1. Commitment—leadership that is able to create and communicate an unambiguous vision;
2. Consistency—recognition that both short-term and long-term efforts will be required to address systemic and cultural issues;
3. Collaboration—building partnerships that cross internal and external boundaries;
4. Creativity—innovation, willingness to ask new questions and to embrace change;
5. Communication—conveying and receiving information in multiple ways across multiple constituencies;
6. Consideration—mindfulness of differences and the multiple dimensions of diversity; and
7. Continuity—programming that spans pathways that cross the educational and career spectrum.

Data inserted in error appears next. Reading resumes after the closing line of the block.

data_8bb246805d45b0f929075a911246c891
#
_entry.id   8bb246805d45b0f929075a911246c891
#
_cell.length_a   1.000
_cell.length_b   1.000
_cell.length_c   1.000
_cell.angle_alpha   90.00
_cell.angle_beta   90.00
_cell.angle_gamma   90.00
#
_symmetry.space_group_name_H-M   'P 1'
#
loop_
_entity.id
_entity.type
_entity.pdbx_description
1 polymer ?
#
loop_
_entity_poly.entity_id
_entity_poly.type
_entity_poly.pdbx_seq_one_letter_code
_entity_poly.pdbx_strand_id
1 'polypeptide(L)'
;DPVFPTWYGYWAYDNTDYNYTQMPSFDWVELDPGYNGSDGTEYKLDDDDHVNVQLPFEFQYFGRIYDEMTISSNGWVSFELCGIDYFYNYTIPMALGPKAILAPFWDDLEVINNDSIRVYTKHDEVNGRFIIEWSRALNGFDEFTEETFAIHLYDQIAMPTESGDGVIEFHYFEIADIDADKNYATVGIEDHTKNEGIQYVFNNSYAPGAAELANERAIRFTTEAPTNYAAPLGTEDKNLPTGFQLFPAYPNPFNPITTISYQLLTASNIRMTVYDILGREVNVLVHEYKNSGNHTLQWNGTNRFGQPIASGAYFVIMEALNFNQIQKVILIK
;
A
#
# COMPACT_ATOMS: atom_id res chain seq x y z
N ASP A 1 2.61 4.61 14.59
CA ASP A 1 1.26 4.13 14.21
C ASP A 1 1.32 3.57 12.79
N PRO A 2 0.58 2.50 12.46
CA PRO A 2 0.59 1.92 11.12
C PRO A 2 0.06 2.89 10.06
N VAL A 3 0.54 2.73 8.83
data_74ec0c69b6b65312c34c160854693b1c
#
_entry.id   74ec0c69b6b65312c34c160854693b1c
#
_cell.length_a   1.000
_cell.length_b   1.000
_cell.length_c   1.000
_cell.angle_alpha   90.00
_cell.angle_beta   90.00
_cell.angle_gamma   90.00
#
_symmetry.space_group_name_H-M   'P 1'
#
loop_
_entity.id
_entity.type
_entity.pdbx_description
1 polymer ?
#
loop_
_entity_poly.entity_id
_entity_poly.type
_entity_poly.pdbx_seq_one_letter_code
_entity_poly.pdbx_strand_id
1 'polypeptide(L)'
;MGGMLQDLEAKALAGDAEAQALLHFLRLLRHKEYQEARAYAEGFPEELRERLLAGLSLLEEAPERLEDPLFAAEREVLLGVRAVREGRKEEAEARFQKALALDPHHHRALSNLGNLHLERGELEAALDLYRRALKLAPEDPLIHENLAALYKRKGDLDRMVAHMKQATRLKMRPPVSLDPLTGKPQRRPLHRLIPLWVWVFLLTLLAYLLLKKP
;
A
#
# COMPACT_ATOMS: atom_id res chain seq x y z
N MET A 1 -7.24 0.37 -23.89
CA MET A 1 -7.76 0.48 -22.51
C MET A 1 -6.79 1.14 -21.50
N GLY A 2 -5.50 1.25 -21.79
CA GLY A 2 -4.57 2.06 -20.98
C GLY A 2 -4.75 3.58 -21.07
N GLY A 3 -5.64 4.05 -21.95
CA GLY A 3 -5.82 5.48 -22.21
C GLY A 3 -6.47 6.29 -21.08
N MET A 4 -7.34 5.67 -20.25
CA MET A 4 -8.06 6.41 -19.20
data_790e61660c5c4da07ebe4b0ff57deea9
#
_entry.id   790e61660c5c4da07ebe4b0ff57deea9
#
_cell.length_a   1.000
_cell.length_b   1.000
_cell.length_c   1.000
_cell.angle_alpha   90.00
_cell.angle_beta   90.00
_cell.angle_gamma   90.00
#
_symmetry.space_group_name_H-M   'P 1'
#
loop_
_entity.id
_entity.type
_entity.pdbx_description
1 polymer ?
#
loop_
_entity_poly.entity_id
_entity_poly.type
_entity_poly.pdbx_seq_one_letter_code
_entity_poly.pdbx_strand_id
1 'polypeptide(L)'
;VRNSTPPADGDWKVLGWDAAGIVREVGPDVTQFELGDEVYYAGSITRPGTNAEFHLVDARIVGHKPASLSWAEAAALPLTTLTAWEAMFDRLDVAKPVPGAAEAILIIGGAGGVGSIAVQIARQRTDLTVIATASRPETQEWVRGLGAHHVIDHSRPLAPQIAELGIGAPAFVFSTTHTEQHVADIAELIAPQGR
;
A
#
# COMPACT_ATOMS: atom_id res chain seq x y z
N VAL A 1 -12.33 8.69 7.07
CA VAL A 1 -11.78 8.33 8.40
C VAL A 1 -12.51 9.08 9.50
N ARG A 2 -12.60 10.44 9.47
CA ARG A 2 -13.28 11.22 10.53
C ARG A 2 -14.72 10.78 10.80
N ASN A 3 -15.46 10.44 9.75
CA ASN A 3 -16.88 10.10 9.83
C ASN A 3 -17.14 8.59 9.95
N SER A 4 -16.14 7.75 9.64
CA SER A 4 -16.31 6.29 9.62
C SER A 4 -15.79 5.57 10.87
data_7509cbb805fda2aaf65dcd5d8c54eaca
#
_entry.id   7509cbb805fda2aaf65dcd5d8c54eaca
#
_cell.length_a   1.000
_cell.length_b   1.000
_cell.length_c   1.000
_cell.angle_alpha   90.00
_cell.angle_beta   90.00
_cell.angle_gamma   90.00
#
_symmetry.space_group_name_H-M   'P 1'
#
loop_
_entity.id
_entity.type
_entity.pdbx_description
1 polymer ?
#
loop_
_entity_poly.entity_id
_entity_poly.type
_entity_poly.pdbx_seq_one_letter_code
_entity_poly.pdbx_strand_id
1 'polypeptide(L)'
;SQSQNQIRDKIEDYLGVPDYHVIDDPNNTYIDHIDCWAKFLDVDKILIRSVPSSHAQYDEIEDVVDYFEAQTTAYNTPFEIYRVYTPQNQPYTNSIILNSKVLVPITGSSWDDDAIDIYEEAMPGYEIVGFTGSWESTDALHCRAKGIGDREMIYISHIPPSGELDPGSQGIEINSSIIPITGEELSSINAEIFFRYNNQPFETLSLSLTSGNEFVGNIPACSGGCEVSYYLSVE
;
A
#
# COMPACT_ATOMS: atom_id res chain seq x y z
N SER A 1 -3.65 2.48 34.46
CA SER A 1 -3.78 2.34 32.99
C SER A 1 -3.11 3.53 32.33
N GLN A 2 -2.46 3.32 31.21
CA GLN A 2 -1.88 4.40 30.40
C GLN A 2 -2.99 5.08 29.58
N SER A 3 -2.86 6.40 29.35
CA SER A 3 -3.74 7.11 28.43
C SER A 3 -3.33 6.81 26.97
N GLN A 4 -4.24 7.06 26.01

Increasingly, researchers and institutions are recognizing that diversity extends beyond race and ethnicity, and several articles in this issue reflect this perspective. Johnson and Bozeman1 propose a model that uses the concept of asset bundles to develop socioeconomic diversity as well as racial and ethnic diversity among accepted applicants. Thew and colleagues2 explore cross-cultural communication involving the deaf community in medical education. To broaden traditional views of diversity, Young and colleagues3 examine diversity through a framework of surface (visible) and deep (less visible) dimensions. In addition, Smith4 emphasizes the importance of building institutional capacity for diversity using a framework that is both inclusive and differentiated.